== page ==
Republican presidential candidate Donald Trump told a handful of African Americans in North Philadelphia on Friday that he is not a bigot, and blamed the media for portraying him that way, according to people who attended a private event.

"He does not see himself as a racist and neither did the people around the table," said Renee Amoore, deputy chairwoman of the Pennsylvania GOP.

Trump supporter James Jones, the Republican nominee for the Second Congressional District seat, said he was one of 12 to 14 African Americans at the luncheon at the View, a catering hall run by People for People, a nonprofit operated by Greater Exodus Baptist Church at Broad and Brown Streets. Trump and his guests dined on meatballs over rice, tilapia with crabmeat, eggs stuffed with curried chicken, and carrot cake.

"He's not a racist. He's not a bigot," Jones told reporters and protesters outside.

"He said he is not a bigot," Jones said. "And he said you guys, the press, tend to take words out of place quite easily."

Jones said Trump spoke at the luncheon in "broad strokes" but not in specifics about issues.

THEY MET WITH TRUMP

• James Jones, GOP nominee for the 2nd Congressional District

• Renee Amoore, deputy chairwoman of the Pa. GOP

• Ryan Sanders, RNC staffer

• Malik Boyd, Dem. candidate for state representative in 2012

• Linwood Holland, GOP ward leader, 35th Ward

• Shawn Bullard, developer (former Temple U. football player)

• Deborah Williams, GOP nominee for the 1st Congressional District

• Daphne Jenkins, North Philly GOP ward leader

Crime and immigration were key issues in a post-lunch meeting between Trump and a North Jersey mother whose daughter was killed in a 2007 triple murder.

"I came here to talk to Mr. Trump about his platform on illegal immigration," said Shalga Hightower, whose daughter Iofemi was killed in Newark, N.J. One of the men convicted in her death was an illegal immigrant.

"I told him my story, what happened to my daughter, how she was murdered." She said they talked for 45 minutes and that she supports Trump's candidacy.

Malik Boyd, who ran for state representative as a Democrat in 2012, said he came to the meeting to hear specifics about what Trump would do for the African American community, and left disappointed and unsure about whether he would support the Republican.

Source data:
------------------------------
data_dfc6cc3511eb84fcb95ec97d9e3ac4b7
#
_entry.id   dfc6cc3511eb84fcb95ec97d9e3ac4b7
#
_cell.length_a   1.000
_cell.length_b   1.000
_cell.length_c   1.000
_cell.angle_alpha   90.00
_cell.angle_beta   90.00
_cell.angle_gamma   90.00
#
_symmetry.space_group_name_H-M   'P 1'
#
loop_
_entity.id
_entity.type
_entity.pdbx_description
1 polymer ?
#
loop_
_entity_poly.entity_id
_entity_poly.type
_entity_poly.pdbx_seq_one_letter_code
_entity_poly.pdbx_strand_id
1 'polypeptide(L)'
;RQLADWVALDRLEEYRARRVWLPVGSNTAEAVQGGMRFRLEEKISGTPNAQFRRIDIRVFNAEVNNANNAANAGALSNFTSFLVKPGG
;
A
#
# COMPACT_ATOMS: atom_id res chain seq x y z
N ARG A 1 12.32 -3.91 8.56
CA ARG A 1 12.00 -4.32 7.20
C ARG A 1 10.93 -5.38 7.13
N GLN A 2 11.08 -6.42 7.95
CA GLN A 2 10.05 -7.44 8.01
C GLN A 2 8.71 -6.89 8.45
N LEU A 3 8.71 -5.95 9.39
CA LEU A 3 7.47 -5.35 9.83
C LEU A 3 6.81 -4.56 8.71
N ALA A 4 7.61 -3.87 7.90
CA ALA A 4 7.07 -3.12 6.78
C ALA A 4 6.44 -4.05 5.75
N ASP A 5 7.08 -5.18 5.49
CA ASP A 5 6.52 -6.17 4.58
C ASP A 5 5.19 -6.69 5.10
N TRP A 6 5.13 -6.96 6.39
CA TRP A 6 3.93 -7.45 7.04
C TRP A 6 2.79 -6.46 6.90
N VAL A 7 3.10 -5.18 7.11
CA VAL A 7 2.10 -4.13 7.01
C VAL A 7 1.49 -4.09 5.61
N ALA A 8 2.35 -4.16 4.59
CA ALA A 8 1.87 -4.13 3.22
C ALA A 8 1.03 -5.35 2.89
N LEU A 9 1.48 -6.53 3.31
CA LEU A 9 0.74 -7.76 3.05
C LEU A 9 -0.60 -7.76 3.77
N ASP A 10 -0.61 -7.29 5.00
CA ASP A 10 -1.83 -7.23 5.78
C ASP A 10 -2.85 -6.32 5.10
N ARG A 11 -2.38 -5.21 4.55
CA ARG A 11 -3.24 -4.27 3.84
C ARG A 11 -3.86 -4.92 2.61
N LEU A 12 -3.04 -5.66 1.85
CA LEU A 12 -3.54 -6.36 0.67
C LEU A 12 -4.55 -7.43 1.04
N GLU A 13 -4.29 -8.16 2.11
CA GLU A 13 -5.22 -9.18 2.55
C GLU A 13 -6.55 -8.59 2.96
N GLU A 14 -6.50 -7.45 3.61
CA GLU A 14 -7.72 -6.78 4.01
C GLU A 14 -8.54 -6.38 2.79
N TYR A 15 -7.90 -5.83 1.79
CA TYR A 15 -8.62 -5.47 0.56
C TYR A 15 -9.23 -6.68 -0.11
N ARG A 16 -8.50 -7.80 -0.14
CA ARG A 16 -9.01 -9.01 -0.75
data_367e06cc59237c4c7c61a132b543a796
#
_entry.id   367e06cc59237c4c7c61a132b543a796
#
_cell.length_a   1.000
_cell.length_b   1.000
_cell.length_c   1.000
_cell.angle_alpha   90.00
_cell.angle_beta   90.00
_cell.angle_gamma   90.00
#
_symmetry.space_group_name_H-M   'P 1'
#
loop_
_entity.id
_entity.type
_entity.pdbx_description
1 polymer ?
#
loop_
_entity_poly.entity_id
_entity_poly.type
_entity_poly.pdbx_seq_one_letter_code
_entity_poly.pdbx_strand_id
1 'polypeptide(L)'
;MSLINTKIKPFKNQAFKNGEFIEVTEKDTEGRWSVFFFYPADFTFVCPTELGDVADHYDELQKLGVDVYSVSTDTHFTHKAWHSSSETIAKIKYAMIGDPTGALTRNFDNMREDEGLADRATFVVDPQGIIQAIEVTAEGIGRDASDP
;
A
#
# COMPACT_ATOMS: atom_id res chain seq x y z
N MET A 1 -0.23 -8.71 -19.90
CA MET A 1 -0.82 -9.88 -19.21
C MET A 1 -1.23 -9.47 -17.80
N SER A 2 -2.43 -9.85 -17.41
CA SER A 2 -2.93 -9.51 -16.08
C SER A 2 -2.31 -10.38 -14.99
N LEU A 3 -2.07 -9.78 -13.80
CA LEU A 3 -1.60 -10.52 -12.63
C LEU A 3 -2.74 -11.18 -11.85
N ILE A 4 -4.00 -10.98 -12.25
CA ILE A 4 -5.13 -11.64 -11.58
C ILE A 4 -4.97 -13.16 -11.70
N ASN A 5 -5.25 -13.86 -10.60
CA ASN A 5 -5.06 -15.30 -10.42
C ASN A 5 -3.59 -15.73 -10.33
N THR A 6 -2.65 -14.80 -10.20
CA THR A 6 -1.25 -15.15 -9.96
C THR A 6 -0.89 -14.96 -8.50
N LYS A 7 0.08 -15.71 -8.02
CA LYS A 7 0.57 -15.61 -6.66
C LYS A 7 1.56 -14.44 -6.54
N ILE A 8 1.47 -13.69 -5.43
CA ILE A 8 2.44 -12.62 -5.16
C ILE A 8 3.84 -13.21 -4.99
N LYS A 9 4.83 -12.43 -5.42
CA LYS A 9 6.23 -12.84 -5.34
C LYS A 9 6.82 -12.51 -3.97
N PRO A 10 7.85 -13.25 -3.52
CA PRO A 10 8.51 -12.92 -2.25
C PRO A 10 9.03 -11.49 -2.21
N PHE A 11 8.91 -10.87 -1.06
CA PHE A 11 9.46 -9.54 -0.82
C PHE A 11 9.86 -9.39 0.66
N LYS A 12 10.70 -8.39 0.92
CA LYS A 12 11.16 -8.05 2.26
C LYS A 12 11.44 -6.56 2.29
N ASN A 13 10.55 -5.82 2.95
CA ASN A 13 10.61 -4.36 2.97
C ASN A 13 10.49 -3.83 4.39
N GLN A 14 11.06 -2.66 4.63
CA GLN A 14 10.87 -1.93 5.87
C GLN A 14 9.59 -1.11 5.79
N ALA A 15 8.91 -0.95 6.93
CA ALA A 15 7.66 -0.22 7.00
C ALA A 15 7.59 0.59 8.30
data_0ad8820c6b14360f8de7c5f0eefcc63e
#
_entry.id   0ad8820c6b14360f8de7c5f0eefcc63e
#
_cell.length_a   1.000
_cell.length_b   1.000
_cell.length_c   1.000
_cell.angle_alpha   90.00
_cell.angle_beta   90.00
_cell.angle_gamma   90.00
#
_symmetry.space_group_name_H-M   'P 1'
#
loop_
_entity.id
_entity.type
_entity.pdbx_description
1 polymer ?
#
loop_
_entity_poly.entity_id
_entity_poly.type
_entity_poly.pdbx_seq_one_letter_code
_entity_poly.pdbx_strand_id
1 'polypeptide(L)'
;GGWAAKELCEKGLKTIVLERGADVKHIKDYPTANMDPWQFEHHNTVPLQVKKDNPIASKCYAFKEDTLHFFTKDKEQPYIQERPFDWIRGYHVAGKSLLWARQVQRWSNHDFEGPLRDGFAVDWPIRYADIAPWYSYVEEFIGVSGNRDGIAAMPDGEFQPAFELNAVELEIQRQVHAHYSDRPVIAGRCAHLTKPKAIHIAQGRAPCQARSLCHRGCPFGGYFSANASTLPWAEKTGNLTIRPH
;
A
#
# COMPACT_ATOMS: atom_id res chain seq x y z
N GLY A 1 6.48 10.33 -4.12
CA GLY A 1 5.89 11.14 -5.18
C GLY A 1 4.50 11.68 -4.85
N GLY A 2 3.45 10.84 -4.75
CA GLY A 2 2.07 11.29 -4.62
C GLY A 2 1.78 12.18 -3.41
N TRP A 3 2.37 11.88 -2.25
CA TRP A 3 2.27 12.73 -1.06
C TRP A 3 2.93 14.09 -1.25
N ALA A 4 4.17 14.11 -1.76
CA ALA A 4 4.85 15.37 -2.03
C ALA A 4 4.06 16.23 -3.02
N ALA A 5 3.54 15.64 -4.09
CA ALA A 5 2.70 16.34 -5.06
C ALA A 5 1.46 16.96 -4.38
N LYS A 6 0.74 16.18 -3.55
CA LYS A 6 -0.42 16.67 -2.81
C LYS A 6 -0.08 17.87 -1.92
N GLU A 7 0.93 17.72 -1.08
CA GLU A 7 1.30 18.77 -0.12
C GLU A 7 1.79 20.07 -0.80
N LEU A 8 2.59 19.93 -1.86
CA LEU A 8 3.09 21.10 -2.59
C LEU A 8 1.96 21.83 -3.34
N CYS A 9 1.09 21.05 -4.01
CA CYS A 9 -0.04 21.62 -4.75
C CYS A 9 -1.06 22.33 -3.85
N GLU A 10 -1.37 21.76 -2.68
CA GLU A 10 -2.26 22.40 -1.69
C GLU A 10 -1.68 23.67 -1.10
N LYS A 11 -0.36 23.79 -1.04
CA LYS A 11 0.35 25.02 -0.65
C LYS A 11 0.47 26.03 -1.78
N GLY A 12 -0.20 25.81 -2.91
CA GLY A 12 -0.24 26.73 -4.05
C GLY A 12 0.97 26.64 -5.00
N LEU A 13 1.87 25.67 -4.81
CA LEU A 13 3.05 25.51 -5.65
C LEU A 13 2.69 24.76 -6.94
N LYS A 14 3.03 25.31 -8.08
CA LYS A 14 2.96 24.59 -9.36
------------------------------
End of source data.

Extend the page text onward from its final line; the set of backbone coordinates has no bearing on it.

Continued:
Amoore, like several guests, had to weather withering verbal abuse from a small group of protesters who followed them for blocks.

Trump, she said, "was there because he wanted to hear what we had to say," as three people tried to shout her down. "We're going to do the best we can to have a Republican win in Pennsylvania, which hasn't happened in a long time."

Pennsylvania last supported a Republican for president in 1988.

Ryan Sanders, an Republican National Committee staffer heading up African American voter engagement in Pennsylvania, coordinated invitations to the event. He said about half of those who attended were Republicans.

"This was an African American event on African American issues," Sanders said. "We hear a lot about Republicans who never actually go into these communities. And here [Trump] was, smack-dab in the middle of North Philadelphia."

The Rev. Herb Lusk II, pastor of Greater Exodus, is a prominent conservative and former adviser to President George W. Bush. He said the Trump event was a rental agreement with the nonprofit, not an invitation from him or his church.

Lusk said he had not decided which candidate to support for president.

"I'm like a lot of Americans who think the best candidates are not running," Lusk said.

brennac@phillynews.com
215-854-5973
@ByChrisBrennan

Staff writer Jonathan Tamari contributed to this article.